What is a Wrist Blade?

Mary McMahon
Mary McMahon

A wrist blade is a knife which is designed to be worn on the wrist. Such blades are popular features in video games, and are less commonly seen as practical weapons, although some companies do manufacture wrist blades. Enthusiasts have also constructed their own, working with designs developed by others or creating a wrist blade from scratch.

Woman holding a book
Woman holding a book

A typical wrist blade is designed to fit into a housing worn on the wrist. The blade is usually retractable, concealed in the housing when it is not needed. In some cases, blade and housing are a unit mounted in a wrist strap, while in other cases, the blade is integrated directly into the strap worn on the wrist. The strap must be broad, to keep the knife stable while in use and to accommodate the housing of the blade.

The nature of a wrist blade classifies it as a concealed weapon. As a result, in some regions, wearing such a blade may be illegal. In other regions, a concealed weapon may be legal, but there may be limitations on blade length which are designed to protect the safety of members of the public. Some enthusiasts may get around the law by wearing unsharpened or play knives instead of real knives, although this practice is not always advised, as law enforcement may not realize that the knife is not dangerous.

Learning to use a wrist blade takes skill and training. Placement of a blade on the wrist is not entirely ideal, in terms of fighting technique. Some blades worn on the wrists are intended to pop off when deployed, providing the wearer with quick access to a hand weapon. Others must be long, to extend well past the hand, and the housing needs to be carefully designed so that the wearer does not incur injury while wearing or using the knife. Housing may include a hand shield which prevents cuts when the knife is in use.

As with any type of blade, the quality of a wrist blade can vary dramatically. The metal used in the blade has a profound impact, with cheap metals being more prone to dulling and fracturing in use. The materials used in the retractable housing are also critical. Cheap materials may snag or break, rendering the knife inaccessible or leaving it in a partially extended position. The wrist strap and protective guards must also be carefully designed to allow full range of motion while providing protection to the wearer.

Mary McMahon
Mary McMahon

Ever since she began contributing to the site several years ago, Mary has embraced the exciting challenge of being a wiseGEEK researcher and writer. Mary has a liberal arts degree from Goddard College and spends her free time reading, cooking, and exploring the great outdoors.

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Discussion Comments


One thing I would like to know about wrist blades is how legal are they? Do people have to obtain special permits to own them as collectibles, like say with historical types of weapons, or do they have to specially register it as a weapon to own it?

I would find registering it as a weapon very hard to believe considering it is a form of a knife, however, it is such a different type of weapon and revolves around the point of secretly attacking and assassinating someone that I could see this being put in some category where you have to specially register it to own it.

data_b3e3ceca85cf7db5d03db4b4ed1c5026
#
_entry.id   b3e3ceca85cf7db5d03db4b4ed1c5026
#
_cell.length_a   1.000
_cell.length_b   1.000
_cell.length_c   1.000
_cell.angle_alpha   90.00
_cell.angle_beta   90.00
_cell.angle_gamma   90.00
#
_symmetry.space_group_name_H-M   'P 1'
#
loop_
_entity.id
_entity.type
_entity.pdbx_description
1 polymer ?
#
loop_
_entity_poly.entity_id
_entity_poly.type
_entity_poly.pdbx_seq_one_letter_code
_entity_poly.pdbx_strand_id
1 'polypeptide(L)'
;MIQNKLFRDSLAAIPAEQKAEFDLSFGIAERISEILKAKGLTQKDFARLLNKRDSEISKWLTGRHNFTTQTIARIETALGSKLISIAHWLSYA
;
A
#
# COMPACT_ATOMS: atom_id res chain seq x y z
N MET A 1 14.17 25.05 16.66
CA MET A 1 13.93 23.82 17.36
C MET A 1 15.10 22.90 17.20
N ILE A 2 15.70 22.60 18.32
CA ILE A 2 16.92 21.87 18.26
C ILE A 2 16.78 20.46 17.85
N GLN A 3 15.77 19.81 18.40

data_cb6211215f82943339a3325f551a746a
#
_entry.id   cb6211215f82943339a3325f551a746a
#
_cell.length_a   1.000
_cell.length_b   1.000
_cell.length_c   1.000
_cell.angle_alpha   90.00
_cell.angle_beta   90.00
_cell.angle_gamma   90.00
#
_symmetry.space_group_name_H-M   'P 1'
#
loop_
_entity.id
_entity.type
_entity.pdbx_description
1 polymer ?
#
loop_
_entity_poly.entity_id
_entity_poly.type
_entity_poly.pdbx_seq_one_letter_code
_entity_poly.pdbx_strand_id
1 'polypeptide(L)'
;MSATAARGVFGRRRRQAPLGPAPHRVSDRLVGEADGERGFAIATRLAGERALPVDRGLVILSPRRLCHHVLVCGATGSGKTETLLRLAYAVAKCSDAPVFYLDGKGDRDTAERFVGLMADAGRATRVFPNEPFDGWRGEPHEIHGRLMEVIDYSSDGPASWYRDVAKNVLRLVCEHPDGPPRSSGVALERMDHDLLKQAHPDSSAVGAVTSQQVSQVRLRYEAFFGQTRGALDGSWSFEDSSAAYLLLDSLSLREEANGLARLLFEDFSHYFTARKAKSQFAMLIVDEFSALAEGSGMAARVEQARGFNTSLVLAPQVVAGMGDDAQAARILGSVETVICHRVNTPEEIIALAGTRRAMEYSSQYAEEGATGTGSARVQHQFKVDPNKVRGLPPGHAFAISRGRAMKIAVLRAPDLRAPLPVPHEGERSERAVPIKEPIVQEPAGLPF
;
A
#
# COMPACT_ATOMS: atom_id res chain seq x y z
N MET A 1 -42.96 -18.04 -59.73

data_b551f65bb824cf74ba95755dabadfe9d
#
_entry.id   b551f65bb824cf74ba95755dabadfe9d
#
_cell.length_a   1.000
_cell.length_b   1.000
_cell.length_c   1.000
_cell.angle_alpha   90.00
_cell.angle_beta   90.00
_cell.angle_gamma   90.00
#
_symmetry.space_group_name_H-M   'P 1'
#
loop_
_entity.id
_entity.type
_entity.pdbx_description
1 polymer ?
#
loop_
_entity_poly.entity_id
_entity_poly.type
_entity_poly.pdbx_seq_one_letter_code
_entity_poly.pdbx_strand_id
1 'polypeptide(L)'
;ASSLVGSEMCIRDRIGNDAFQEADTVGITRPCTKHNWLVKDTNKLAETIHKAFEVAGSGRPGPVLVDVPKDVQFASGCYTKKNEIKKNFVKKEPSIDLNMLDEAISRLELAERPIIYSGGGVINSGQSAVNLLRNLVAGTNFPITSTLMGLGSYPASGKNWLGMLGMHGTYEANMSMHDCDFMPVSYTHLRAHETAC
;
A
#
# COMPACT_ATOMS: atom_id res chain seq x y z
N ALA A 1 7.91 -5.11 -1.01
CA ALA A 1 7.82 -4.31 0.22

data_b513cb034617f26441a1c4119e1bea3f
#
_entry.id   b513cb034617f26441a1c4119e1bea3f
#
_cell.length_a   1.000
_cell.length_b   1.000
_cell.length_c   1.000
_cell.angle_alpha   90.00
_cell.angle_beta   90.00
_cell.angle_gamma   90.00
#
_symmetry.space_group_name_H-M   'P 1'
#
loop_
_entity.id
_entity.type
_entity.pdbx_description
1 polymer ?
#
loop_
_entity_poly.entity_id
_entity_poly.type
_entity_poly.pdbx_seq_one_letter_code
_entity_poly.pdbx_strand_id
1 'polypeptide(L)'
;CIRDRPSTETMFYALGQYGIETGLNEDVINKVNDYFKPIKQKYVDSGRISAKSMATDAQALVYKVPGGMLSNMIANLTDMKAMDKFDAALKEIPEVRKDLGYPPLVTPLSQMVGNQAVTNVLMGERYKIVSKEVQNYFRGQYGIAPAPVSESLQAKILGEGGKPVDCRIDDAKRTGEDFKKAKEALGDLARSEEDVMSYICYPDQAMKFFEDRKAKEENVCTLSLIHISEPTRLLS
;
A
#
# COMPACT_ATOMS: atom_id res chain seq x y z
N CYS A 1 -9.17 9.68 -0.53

I have no idea how this works with weapons other than guns so I am just wondering if anyone would have any idea on this odd but cool weapon.


@matthewc23 - I think that the toy wrist blade falls into a different category than other toy like weapons. A wrist blade is something that people do not commonly see or associate it right away as being a common form of a weapon. I think that this would stick in people's minds and make the think "what in the world is that?" before they react to it as an actual weapon.

I can see if someone was being stupid and actually tried to act like their toy wrist blade was a weapon. A tragedy could occur because of this and does happen. However, I doubt that mistakes concerning toy wrist blades occur that often and the ones that do are very few and far between.


@jmc88 - You are absolutely correct in regards to the dangers that a hidden wrist blade poses.

Suppose someone is just playing around with a fake wrist blade and this is not known to the cop. This brings about the entire issue of marketing toys that can be mistaken for real weapons.

At least with toy guns almost every state requires that orange caps be put on the ends to indicate them as being a toy. However, how can you do this with a wrist blade, when the whole purpose of the real weapon is to quickly slash your attacker with a hidden weapon?

I find toys like these to be very dangerous and that there is little that can be done besides simply not selling them to make sure that people do not get mistaken for attackers and a tragedy occurs.


I have always thought that wrist blades were a really cool type of weapon and I even wanted to find some fake plastic ones to wear when I was a kid. When I became older I went to various places to try and find a wrist blade just so I could own one, because I collect pocket knives.

I have learned as an adult that a wrist blade is a very dangerous type of weapon and could almost be used by an assassin who is looking to not shoot someone.

This weapon can slash as fast as one's hands can move and is so inconspicuous that someone probably would not notice it. It is probably a good thing that it is very hard to buy these things and that there are restrictions on owning them. I still would like to own one simply as a curiosity piece.

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